micro CHP & fuel cells
Wall-hung cogen plants: can Ecogen succeed where Microgen failed?1 December 2008
Gas domestic heating specialist Baxi has signed a preferred supplier agreement with British Gas (part of Centrica) to distribute the Baxi Ecogen microCHP unit. The aim is that the Ecogen units, which use free-piston Stirling engine (FPSE) technology, will be exclusively available to British Gas customers from the second quarter of 2009, when Baxi expects the appliance to be in commercial production.
Baxi believes Ecogen (pictured on the cover of this issue, and right) will be the “first commercially available wall-hung micro-CHP in the UK”– able to “make substantial savings on annual energy bills and cut household CO2 emissions by 20%.” For the UK market, wall hung boilers are the norm and Baxi sees Ecogen units as a direct replacement for conventional standard efficiency and condensing boilers. It is designed to be virtually noise and vibration free in a casing no bigger than a standard domestic boiler.
Ecogen consists of the Stirling engine microCHP system, rated at 1 kW electric and 6 kW thermal, integrated with an 18 kWt supplementary burner/boiler. The appliance is designed to meet heating and hot water needs as well as contribute to power requirements, with any excess electricity exportable back to the grid.
Baxi says about 1.5 million boilers are replaced each year in Great Britain and it is forecast that residential CHP could take 30% of this market by 2015, providing strong growth potential for Ecogen.
The partnership with British Gas will “provide the platform for Ecogen to become established and prove its worth with domestic customers,” says Baxi.
The FPSE technology being employed in Ecogen is being provided by Stirling engine supplier MEC, which took over the Stirling engine development work being done by Microgen, a subsidiary of BG Group that was working on wall mounted microCHP until 2007 when BG Group decided to end its involvement in this area. MEC supplies Sunpower FPSE technology and its shareholders are Sunpower plus domestic gas boiler companies (Viessmann, Vaillant, Remeha, as well as Baxi).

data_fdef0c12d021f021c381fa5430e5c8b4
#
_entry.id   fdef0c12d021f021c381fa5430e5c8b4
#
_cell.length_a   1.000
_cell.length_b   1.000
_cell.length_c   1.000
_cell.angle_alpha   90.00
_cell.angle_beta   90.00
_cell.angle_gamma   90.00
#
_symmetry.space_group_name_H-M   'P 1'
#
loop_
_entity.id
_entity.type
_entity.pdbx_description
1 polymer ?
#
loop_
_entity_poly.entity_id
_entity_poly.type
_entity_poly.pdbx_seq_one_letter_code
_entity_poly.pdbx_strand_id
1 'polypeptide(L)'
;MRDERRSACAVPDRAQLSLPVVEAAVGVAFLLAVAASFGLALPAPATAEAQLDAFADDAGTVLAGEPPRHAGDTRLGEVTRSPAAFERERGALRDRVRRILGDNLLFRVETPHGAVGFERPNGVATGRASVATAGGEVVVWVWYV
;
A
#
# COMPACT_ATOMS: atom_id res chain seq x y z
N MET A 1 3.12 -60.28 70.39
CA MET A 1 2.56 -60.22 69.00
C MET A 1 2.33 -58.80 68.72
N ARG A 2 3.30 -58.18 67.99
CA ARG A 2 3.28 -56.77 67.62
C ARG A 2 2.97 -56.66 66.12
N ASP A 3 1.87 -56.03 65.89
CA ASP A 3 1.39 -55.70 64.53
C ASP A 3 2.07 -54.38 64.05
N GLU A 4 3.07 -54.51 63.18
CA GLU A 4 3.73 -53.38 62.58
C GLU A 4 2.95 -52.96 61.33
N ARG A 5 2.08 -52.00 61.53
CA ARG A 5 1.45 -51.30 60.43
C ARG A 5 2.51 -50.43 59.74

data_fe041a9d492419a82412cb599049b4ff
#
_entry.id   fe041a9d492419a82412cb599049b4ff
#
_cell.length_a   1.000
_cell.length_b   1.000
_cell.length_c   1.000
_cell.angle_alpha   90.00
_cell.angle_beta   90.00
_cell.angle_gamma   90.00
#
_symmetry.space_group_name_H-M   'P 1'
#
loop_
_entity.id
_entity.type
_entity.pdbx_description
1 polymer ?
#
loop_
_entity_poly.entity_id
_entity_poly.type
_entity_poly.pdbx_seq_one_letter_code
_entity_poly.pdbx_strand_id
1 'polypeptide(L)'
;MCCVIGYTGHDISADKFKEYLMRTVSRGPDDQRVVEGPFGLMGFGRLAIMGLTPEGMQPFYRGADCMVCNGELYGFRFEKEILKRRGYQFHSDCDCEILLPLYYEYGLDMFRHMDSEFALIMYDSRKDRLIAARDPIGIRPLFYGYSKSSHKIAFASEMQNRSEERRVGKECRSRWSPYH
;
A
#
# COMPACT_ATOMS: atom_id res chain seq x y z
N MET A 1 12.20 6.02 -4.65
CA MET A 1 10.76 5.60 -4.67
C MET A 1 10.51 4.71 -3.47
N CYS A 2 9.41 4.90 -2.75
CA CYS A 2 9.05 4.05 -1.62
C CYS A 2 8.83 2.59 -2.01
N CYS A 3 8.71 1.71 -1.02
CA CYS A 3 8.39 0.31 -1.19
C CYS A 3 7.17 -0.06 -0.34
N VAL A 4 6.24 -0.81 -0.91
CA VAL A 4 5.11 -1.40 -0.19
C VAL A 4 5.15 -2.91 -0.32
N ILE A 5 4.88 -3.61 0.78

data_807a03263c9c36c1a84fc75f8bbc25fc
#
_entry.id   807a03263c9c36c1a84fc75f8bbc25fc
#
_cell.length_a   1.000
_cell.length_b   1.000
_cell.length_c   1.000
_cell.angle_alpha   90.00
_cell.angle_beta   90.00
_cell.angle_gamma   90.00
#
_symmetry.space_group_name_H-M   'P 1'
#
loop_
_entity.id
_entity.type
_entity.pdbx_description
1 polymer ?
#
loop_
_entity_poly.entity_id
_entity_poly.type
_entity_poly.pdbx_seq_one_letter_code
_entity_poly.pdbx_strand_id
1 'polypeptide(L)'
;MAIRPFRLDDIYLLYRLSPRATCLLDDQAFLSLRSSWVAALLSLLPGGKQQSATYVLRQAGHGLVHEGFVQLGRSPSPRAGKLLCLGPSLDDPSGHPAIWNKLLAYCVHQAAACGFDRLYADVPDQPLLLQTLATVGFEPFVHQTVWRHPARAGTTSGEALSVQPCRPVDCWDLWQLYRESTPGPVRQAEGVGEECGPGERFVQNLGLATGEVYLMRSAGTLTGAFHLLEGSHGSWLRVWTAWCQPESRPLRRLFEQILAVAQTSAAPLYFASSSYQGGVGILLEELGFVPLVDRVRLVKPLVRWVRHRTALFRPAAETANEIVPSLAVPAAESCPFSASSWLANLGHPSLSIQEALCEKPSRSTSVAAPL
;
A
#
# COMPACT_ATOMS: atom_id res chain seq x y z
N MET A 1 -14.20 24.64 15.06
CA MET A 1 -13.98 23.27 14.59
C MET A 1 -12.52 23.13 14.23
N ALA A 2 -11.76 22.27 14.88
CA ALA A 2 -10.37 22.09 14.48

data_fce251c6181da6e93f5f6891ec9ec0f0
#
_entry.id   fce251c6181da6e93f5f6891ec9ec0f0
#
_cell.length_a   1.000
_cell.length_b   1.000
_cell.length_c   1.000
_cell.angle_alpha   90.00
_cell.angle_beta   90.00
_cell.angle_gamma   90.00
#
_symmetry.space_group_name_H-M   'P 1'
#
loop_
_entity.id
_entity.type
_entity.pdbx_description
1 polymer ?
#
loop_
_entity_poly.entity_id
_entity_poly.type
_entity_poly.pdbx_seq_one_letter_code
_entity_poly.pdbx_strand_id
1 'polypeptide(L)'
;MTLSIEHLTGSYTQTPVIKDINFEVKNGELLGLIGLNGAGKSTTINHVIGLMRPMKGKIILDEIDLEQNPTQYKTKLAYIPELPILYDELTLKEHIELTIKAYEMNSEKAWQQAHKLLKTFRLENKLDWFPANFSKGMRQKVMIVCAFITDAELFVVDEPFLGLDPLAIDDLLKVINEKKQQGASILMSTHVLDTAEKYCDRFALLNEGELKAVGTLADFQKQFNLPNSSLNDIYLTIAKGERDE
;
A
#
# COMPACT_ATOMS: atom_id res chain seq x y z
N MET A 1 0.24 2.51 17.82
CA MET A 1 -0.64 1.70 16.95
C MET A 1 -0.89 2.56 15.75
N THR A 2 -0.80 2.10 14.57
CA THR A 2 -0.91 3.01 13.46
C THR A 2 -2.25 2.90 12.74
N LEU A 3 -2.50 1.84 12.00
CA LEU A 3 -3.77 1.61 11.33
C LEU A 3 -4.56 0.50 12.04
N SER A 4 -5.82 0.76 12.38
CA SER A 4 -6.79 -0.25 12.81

Ecogen is one of a portfolio of microCHP technologies that Baxi is working on, which includes PEM fuel cell based Baxi Innotech units (through its acquisition of European Fuel Cells in 2002) and Baxi DACHS reciprocating engine based systems (5.5 kWe/12.5 kWt) for multi-occupancy residential and light industrial applications (through the acquisition of Senertec, also in 2002). Baxi was also involved in the development of organic rankine cycle microCHP systems, and acquired the rights to Energetix Micropower in 2004, but has since chosen to focus its attention elsewhere.
Hydrogen powered house
A few weeks before the Ecogen British Gas announcement Baxi unveiled in the UK what it described as “the first permanent hydrogen powered house connected to the national grid”, in collaboration with the University of Birmingham and the Black Country Housing Group. This trial system is using a Baxi Innotech fuel cell microCHP unit.
The current version of the Baxi Innotech system (pictured lower right) is floor standing (pict. It is rated at 1.5 kWe and 3 kWt, with a 15 kWt supplementary boiler. Electrical efficiency is 32%.